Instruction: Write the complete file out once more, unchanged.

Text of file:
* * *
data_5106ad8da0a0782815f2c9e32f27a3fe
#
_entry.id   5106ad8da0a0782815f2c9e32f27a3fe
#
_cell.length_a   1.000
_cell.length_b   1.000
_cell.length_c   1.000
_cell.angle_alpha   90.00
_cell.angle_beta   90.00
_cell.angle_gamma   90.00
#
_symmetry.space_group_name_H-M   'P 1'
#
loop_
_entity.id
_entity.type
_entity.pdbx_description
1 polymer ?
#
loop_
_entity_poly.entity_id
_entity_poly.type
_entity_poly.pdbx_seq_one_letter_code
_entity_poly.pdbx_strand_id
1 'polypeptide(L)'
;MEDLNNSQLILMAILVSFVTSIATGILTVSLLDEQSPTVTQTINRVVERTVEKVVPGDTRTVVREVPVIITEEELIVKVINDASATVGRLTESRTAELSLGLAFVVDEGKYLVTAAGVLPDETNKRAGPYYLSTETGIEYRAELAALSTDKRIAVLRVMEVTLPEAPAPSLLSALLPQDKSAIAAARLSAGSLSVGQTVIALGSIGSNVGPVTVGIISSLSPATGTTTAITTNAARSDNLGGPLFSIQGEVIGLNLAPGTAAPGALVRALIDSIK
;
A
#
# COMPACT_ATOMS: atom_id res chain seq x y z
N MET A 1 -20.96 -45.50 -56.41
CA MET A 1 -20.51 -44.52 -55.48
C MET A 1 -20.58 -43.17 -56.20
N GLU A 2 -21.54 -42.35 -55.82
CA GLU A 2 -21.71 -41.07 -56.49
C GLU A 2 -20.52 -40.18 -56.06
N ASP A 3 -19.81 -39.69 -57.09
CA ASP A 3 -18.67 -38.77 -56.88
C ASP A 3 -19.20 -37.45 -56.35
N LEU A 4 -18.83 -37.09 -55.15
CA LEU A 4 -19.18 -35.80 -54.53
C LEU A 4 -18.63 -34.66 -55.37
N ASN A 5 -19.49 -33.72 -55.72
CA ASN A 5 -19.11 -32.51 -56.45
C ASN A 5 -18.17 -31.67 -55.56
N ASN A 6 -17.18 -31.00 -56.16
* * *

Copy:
data_5106ad8da0a0782815f2c9e32f27a3fe
#
_entry.id   5106ad8da0a0782815f2c9e32f27a3fe
#
_cell.length_a   1.000
_cell.length_b   1.000
_cell.length_c   1.000
_cell.angle_alpha   90.00
_cell.angle_beta   90.00
_cell.angle_gamma   90.00
#
_symmetry.space_group_name_H-M   'P 1'
#
loop_
_entity.id
_entity.type
_entity.pdbx_description
1 polymer ?
#
loop_
_entity_poly.entity_id
_entity_poly.type
_entity_poly.pdbx_seq_one_letter_code
_entity_poly.pdbx_strand_id
1 'polypeptide(L)'
;MEDLNNSQLILMAILVSFVTSIATGILTVSLLDEQSPTVTQTINRVVERTVEKVVPGDTRTVVREVPVIITEEELIVKVINDASATVGRLTESRTAELSLGLAFVVDEGKYLVTAAGVLPDETNKRAGPYYLSTETGIEYRAELAALSTDKRIAVLRVMEVTLPEAPAPSLLSALLPQDKSAIAAARLSAGSLSVGQTVIALGSIGSNVGPVTVGIISSLSPATGTTTAITTNAARSDNLGGPLFSIQGEVIGLNLAPGTAAPGALVRALIDSIK
;
A
#
# COMPACT_ATOMS: atom_id res chain seq x y z
N MET A 1 -20.96 -45.50 -56.41
CA MET A 1 -20.51 -44.52 -55.48
C MET A 1 -20.58 -43.17 -56.20
N GLU A 2 -21.54 -42.35 -55.82
CA GLU A 2 -21.71 -41.07 -56.49
C GLU A 2 -20.52 -40.18 -56.06
N ASP A 3 -19.81 -39.69 -57.09
CA ASP A 3 -18.67 -38.77 -56.88
C ASP A 3 -19.20 -37.45 -56.35
N LEU A 4 -18.83 -37.09 -55.15
CA LEU A 4 -19.18 -35.80 -54.53
C LEU A 4 -18.63 -34.66 -55.37
N ASN A 5 -19.49 -33.72 -55.72
CA ASN A 5 -19.11 -32.51 -56.45
C ASN A 5 -18.17 -31.67 -55.56
N ASN A 6 -17.18 -31.00 -56.16